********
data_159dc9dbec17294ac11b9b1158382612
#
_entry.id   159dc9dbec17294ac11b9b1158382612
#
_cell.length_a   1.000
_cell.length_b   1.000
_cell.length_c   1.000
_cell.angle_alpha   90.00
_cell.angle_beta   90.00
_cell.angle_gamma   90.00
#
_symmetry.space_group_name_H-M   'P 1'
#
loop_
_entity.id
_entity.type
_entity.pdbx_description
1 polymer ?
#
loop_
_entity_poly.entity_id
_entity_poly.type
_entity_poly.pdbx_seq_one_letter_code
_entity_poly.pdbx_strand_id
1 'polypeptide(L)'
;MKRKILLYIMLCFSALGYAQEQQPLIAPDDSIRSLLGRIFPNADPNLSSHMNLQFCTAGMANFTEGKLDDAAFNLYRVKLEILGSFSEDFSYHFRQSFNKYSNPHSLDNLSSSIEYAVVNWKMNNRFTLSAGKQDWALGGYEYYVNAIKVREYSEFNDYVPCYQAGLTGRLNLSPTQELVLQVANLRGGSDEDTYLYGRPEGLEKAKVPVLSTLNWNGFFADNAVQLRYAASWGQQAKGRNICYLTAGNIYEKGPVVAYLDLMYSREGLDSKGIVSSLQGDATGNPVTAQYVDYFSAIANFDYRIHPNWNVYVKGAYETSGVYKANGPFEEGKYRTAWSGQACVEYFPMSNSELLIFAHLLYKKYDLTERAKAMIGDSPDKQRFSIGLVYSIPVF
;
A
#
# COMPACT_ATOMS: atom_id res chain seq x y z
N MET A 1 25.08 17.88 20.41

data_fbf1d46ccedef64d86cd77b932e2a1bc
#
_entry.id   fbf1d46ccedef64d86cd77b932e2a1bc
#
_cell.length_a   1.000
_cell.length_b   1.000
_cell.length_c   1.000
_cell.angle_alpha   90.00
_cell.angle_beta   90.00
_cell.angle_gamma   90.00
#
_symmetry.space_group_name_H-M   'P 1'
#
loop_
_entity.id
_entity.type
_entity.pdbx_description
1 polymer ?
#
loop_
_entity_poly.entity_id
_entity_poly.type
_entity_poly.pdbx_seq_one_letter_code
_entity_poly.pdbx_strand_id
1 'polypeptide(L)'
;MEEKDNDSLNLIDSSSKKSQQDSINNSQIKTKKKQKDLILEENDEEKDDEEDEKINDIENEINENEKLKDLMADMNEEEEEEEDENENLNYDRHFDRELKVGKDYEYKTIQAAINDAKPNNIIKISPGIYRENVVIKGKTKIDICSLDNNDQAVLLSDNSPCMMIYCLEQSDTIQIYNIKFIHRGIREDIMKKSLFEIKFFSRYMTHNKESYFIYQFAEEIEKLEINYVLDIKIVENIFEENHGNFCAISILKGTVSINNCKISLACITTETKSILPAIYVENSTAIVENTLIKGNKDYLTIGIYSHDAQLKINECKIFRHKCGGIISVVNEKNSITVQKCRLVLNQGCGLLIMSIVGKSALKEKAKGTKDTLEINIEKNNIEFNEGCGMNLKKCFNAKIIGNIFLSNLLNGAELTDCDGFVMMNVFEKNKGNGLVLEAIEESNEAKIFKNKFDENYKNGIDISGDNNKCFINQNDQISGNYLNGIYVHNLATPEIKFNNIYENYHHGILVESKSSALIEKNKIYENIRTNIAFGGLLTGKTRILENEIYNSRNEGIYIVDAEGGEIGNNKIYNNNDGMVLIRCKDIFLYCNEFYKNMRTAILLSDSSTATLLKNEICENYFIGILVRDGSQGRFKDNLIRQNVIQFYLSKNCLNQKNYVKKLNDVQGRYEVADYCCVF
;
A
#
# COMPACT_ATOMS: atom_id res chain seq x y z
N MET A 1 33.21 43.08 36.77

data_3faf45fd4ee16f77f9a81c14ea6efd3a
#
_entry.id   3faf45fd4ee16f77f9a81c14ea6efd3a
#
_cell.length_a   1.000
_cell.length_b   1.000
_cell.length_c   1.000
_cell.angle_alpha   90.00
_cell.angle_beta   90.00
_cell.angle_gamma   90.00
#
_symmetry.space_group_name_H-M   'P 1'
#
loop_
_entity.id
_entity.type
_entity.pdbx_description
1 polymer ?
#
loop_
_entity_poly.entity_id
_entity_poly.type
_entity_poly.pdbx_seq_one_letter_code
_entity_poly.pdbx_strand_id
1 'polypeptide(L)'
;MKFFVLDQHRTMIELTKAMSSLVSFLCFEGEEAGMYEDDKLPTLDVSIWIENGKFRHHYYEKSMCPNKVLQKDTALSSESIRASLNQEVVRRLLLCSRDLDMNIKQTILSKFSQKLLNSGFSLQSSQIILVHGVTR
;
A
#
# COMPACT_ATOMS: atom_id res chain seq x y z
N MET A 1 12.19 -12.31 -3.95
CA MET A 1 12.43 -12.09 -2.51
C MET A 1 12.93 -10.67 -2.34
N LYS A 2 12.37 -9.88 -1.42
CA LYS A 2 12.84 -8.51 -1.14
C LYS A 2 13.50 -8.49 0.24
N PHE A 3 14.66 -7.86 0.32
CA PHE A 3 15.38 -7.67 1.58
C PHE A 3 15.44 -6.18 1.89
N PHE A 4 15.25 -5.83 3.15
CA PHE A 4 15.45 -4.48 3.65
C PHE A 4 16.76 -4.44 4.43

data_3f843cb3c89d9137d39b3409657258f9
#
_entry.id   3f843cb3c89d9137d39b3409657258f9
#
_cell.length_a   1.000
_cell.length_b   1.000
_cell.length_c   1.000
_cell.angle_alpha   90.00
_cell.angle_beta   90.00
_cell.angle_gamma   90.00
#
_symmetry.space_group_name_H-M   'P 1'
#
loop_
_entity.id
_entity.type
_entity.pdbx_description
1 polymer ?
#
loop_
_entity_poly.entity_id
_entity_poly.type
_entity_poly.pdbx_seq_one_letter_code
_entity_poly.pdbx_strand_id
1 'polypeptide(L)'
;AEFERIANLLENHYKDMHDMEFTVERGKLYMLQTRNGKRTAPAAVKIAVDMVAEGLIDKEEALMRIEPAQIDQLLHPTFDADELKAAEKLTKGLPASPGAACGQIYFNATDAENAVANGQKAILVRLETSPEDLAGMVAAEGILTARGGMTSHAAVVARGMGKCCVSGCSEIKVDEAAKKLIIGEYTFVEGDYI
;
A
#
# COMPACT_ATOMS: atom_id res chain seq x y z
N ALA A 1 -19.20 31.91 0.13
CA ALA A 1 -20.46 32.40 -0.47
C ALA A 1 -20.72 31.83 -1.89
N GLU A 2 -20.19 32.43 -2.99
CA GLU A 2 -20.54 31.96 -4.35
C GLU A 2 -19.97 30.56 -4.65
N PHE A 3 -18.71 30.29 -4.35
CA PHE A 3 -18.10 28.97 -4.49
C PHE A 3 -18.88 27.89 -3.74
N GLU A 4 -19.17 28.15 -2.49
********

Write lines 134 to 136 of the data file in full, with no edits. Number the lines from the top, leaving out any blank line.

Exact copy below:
# COMPACT_ATOMS: atom_id res chain seq x y z
N ALA A 1 -19.20 31.91 0.13
CA ALA A 1 -20.46 32.40 -0.47